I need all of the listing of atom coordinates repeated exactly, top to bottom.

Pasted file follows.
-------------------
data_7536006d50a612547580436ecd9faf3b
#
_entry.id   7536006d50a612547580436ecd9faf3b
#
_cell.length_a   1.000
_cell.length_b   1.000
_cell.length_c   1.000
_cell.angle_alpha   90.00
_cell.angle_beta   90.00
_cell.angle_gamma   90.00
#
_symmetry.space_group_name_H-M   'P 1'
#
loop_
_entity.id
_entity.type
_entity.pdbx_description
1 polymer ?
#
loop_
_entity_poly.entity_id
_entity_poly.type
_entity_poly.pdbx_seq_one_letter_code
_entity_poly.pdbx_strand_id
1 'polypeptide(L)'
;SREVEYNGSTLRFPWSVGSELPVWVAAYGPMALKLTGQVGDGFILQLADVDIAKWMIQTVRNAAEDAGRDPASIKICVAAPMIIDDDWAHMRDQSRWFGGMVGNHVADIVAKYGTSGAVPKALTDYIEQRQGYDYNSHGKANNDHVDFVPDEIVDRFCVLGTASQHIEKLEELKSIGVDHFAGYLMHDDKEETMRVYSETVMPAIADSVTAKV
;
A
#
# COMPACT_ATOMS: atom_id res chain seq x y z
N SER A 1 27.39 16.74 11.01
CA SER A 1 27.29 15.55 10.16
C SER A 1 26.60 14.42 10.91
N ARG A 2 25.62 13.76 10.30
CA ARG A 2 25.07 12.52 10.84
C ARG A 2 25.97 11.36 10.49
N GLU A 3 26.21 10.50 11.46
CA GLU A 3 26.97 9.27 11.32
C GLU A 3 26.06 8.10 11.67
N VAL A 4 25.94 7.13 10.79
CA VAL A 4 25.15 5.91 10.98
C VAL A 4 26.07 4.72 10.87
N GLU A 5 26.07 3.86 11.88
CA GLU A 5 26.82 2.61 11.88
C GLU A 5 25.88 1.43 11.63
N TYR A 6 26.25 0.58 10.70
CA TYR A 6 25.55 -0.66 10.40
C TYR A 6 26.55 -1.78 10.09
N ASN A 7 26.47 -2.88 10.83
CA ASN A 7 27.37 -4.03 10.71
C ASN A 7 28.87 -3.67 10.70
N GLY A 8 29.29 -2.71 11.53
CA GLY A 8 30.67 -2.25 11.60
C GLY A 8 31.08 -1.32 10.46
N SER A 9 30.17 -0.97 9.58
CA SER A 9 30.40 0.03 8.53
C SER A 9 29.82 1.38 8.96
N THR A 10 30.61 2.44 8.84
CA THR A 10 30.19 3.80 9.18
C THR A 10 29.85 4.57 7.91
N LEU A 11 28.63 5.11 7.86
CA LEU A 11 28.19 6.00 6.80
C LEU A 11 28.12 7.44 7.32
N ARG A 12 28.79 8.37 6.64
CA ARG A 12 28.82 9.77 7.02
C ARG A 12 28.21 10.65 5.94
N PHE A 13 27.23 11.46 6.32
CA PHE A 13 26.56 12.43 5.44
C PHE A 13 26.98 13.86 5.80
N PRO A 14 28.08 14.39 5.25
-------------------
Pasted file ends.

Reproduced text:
data_7536006d50a612547580436ecd9faf3b
#
_entry.id   7536006d50a612547580436ecd9faf3b
#
_cell.length_a   1.000
_cell.length_b   1.000
_cell.length_c   1.000
_cell.angle_alpha   90.00
_cell.angle_beta   90.00
_cell.angle_gamma   90.00
#
_symmetry.space_group_name_H-M   'P 1'
#
loop_
_entity.id
_entity.type
_entity.pdbx_description
1 polymer ?
#
loop_
_entity_poly.entity_id
_entity_poly.type
_entity_poly.pdbx_seq_one_letter_code
_entity_poly.pdbx_strand_id
1 'polypeptide(L)'
;SREVEYNGSTLRFPWSVGSELPVWVAAYGPMALKLTGQVGDGFILQLADVDIAKWMIQTVRNAAEDAGRDPASIKICVAAPMIIDDDWAHMRDQSRWFGGMVGNHVADIVAKYGTSGAVPKALTDYIEQRQGYDYNSHGKANNDHVDFVPDEIVDRFCVLGTASQHIEKLEELKSIGVDHFAGYLMHDDKEETMRVYSETVMPAIADSVTAKV
;
A
#
# COMPACT_ATOMS: atom_id res chain seq x y z
N SER A 1 27.39 16.74 11.01
CA SER A 1 27.29 15.55 10.16
C SER A 1 26.60 14.42 10.91
N ARG A 2 25.62 13.76 10.30
CA ARG A 2 25.07 12.52 10.84
C ARG A 2 25.97 11.36 10.49
N GLU A 3 26.21 10.50 11.46
CA GLU A 3 26.97 9.27 11.32
C GLU A 3 26.06 8.10 11.67
N VAL A 4 25.94 7.13 10.79
CA VAL A 4 25.15 5.91 10.98
C VAL A 4 26.07 4.72 10.87
N GLU A 5 26.07 3.86 11.88
CA GLU A 5 26.82 2.61 11.88
C GLU A 5 25.88 1.43 11.63
N TYR A 6 26.25 0.58 10.70
CA TYR A 6 25.55 -0.66 10.40
C TYR A 6 26.55 -1.78 10.09
N ASN A 7 26.47 -2.88 10.83
CA ASN A 7 27.37 -4.03 10.71
C ASN A 7 28.87 -3.67 10.70
N GLY A 8 29.29 -2.71 11.53
CA GLY A 8 30.67 -2.25 11.60
C GLY A 8 31.08 -1.32 10.46
N SER A 9 30.17 -0.97 9.58
CA SER A 9 30.40 0.03 8.53
C SER A 9 29.82 1.38 8.96
N THR A 10 30.61 2.44 8.84
CA THR A 10 30.19 3.80 9.18
C THR A 10 29.85 4.57 7.91
N LEU A 11 28.63 5.11 7.86
CA LEU A 11 28.19 6.00 6.80
C LEU A 11 28.12 7.44 7.32
N ARG A 12 28.79 8.37 6.64
CA ARG A 12 28.82 9.77 7.02
C ARG A 12 28.21 10.65 5.94
N PHE A 13 27.23 11.46 6.32
CA PHE A 13 26.56 12.43 5.44
C PHE A 13 26.98 13.86 5.80
N PRO A 14 28.08 14.39 5.25